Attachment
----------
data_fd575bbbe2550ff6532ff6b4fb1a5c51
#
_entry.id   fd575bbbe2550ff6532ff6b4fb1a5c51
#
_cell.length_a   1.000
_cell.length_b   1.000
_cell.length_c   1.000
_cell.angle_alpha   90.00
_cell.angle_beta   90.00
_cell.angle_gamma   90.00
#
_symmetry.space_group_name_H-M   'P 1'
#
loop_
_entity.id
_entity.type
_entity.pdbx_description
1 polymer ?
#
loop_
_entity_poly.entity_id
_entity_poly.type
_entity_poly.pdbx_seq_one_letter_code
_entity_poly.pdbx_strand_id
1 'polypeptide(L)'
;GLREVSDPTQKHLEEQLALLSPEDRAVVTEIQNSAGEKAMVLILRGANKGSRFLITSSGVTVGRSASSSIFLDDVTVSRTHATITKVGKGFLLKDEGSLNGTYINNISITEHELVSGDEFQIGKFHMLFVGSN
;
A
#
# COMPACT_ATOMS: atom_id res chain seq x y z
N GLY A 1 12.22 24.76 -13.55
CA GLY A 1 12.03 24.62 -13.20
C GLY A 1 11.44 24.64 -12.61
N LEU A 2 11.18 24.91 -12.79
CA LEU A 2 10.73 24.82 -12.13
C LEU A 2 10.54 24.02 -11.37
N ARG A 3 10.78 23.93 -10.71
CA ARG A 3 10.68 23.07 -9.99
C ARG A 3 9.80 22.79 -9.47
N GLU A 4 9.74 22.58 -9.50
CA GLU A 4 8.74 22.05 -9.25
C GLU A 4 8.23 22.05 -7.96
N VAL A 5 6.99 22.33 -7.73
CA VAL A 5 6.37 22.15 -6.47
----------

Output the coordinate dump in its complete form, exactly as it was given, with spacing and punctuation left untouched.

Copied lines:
data_fd575bbbe2550ff6532ff6b4fb1a5c51
#
_entry.id   fd575bbbe2550ff6532ff6b4fb1a5c51
#
_cell.length_a   1.000
_cell.length_b   1.000
_cell.length_c   1.000
_cell.angle_alpha   90.00
_cell.angle_beta   90.00
_cell.angle_gamma   90.00
#
_symmetry.space_group_name_H-M   'P 1'
#
loop_
_entity.id
_entity.type
_entity.pdbx_description
1 polymer ?
#
loop_
_entity_poly.entity_id
_entity_poly.type
_entity_poly.pdbx_seq_one_letter_code
_entity_poly.pdbx_strand_id
1 'polypeptide(L)'
;GLREVSDPTQKHLEEQLALLSPEDRAVVTEIQNSAGEKAMVLILRGANKGSRFLITSSGVTVGRSASSSIFLDDVTVSRTHATITKVGKGFLLKDEGSLNGTYINNISITEHELVSGDEFQIGKFHMLFVGSN
;
A
#
# COMPACT_ATOMS: atom_id res chain seq x y z
N GLY A 1 12.22 24.76 -13.55
CA GLY A 1 12.03 24.62 -13.20
C GLY A 1 11.44 24.64 -12.61
N LEU A 2 11.18 24.91 -12.79
CA LEU A 2 10.73 24.82 -12.13
C LEU A 2 10.54 24.02 -11.37
N ARG A 3 10.78 23.93 -10.71
CA ARG A 3 10.68 23.07 -9.99
C ARG A 3 9.80 22.79 -9.47
N GLU A 4 9.74 22.58 -9.50
CA GLU A 4 8.74 22.05 -9.25
C GLU A 4 8.23 22.05 -7.96
N VAL A 5 6.99 22.33 -7.73
CA VAL A 5 6.37 22.15 -6.47